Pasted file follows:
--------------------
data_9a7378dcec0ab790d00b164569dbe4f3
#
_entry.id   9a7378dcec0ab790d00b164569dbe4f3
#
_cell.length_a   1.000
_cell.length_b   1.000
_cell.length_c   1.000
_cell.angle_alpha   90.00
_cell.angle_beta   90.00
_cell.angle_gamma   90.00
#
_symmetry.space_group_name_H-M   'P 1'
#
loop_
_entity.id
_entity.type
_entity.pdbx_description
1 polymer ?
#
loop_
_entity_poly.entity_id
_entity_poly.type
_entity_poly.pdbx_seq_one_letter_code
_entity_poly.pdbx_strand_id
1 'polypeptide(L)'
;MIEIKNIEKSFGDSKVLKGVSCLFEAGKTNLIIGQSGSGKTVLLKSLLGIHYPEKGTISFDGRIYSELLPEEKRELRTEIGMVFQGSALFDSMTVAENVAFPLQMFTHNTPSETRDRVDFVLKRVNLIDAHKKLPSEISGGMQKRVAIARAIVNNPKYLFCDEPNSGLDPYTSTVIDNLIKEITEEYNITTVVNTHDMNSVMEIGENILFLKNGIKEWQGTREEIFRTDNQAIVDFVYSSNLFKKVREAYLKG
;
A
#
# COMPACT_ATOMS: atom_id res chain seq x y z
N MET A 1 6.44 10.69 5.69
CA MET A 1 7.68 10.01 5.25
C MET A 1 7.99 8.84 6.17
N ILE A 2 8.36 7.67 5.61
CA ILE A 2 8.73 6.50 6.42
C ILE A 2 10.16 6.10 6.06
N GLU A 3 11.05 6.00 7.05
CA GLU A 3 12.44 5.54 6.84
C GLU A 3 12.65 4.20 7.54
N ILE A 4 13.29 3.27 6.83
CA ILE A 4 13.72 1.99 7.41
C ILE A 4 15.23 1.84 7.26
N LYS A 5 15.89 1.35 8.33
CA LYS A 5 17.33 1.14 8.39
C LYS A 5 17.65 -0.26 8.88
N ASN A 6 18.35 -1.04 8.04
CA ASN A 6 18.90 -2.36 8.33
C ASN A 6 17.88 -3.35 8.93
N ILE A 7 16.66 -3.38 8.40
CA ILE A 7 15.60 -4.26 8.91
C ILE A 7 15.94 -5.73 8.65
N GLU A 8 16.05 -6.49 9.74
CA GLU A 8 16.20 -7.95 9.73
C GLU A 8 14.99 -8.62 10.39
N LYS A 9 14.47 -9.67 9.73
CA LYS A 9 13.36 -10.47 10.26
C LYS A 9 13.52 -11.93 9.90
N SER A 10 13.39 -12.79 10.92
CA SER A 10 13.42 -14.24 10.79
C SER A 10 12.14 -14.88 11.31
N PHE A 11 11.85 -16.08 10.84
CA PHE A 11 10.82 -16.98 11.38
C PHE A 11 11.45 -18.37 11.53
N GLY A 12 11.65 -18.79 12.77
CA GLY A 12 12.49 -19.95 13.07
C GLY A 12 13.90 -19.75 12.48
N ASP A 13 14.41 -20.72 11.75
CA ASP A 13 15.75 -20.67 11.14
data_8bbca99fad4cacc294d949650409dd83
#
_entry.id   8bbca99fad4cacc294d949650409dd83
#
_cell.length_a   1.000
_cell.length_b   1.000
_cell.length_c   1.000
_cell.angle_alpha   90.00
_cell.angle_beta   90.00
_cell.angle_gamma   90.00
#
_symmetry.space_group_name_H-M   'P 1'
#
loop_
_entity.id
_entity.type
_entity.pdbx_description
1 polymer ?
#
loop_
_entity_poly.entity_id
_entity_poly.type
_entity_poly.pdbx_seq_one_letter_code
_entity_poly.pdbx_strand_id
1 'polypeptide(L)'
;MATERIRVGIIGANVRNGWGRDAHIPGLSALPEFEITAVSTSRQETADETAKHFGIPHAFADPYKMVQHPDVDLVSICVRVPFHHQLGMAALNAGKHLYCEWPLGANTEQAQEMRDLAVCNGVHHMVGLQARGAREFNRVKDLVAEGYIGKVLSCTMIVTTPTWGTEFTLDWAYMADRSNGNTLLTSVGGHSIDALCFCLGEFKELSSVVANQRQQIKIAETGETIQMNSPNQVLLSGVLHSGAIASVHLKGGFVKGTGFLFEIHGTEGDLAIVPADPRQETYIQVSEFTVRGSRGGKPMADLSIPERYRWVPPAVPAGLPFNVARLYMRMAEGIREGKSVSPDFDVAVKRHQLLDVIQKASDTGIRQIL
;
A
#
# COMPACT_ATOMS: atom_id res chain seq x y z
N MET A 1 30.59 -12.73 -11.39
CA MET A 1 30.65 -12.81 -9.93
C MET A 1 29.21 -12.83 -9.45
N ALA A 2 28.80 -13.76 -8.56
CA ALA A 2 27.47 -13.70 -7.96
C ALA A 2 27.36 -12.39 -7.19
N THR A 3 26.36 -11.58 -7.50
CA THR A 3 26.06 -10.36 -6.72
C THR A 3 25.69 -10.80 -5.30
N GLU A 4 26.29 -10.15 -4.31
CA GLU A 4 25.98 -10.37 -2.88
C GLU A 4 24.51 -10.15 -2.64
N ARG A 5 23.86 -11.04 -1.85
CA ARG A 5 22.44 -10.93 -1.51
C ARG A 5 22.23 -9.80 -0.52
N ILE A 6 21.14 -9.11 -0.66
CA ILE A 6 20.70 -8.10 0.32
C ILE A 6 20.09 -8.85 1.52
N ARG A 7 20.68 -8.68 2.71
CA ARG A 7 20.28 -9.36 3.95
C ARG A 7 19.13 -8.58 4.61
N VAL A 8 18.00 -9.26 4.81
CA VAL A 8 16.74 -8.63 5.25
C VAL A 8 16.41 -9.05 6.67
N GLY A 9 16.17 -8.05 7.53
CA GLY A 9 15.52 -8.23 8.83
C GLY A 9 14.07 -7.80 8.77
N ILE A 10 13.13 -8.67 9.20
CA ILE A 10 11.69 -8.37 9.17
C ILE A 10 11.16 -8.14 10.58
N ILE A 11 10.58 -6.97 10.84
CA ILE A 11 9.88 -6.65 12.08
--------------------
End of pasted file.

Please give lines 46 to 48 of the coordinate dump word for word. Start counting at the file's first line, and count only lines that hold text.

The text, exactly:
N ASN A 6 18.35 -1.04 8.04
CA ASN A 6 18.90 -2.36 8.33
C ASN A 6 17.88 -3.35 8.93